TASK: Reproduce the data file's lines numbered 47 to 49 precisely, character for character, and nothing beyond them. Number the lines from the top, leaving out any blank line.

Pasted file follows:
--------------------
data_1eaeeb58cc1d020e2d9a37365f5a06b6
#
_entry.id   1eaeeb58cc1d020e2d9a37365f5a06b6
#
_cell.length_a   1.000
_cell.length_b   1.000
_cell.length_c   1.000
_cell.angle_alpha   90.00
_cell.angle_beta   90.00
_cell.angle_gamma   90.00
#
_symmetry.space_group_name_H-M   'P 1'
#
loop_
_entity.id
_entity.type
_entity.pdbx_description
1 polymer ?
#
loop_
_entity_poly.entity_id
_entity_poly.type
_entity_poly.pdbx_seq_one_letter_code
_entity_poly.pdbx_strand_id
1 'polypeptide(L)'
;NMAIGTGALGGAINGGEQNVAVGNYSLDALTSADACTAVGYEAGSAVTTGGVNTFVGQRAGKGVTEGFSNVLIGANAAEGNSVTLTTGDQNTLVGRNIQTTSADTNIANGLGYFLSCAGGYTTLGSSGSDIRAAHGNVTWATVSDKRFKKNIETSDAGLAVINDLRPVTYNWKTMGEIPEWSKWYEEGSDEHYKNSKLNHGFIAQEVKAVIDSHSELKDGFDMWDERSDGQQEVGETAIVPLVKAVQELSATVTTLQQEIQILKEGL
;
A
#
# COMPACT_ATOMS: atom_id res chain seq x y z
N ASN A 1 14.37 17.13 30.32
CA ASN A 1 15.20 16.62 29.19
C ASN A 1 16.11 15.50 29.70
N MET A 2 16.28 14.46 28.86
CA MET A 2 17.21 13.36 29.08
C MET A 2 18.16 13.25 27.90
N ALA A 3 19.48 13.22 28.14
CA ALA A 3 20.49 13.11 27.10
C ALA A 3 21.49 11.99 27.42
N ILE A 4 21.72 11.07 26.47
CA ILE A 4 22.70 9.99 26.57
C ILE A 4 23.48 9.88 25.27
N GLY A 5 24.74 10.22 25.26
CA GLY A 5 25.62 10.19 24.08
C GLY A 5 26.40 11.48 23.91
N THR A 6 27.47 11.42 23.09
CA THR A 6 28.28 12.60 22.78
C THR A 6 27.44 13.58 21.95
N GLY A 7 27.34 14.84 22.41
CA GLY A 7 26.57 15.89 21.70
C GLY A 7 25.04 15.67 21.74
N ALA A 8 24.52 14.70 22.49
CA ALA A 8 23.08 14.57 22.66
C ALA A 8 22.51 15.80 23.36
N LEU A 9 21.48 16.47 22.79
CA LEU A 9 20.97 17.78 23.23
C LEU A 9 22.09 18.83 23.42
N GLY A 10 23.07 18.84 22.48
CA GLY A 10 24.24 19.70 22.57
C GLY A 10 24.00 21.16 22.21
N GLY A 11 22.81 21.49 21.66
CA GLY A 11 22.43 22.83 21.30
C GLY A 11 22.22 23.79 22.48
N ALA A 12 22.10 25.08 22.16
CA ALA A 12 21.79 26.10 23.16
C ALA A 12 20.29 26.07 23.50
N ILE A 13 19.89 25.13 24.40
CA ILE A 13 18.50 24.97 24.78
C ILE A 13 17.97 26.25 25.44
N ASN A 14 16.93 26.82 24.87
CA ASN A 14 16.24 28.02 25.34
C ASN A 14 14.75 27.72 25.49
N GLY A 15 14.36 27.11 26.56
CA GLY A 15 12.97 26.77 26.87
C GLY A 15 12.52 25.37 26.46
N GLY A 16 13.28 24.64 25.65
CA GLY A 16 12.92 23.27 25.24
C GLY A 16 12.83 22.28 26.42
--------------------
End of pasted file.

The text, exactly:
CA THR A 6 28.28 12.60 22.78
C THR A 6 27.44 13.58 21.95
N GLY A 7 27.34 14.84 22.41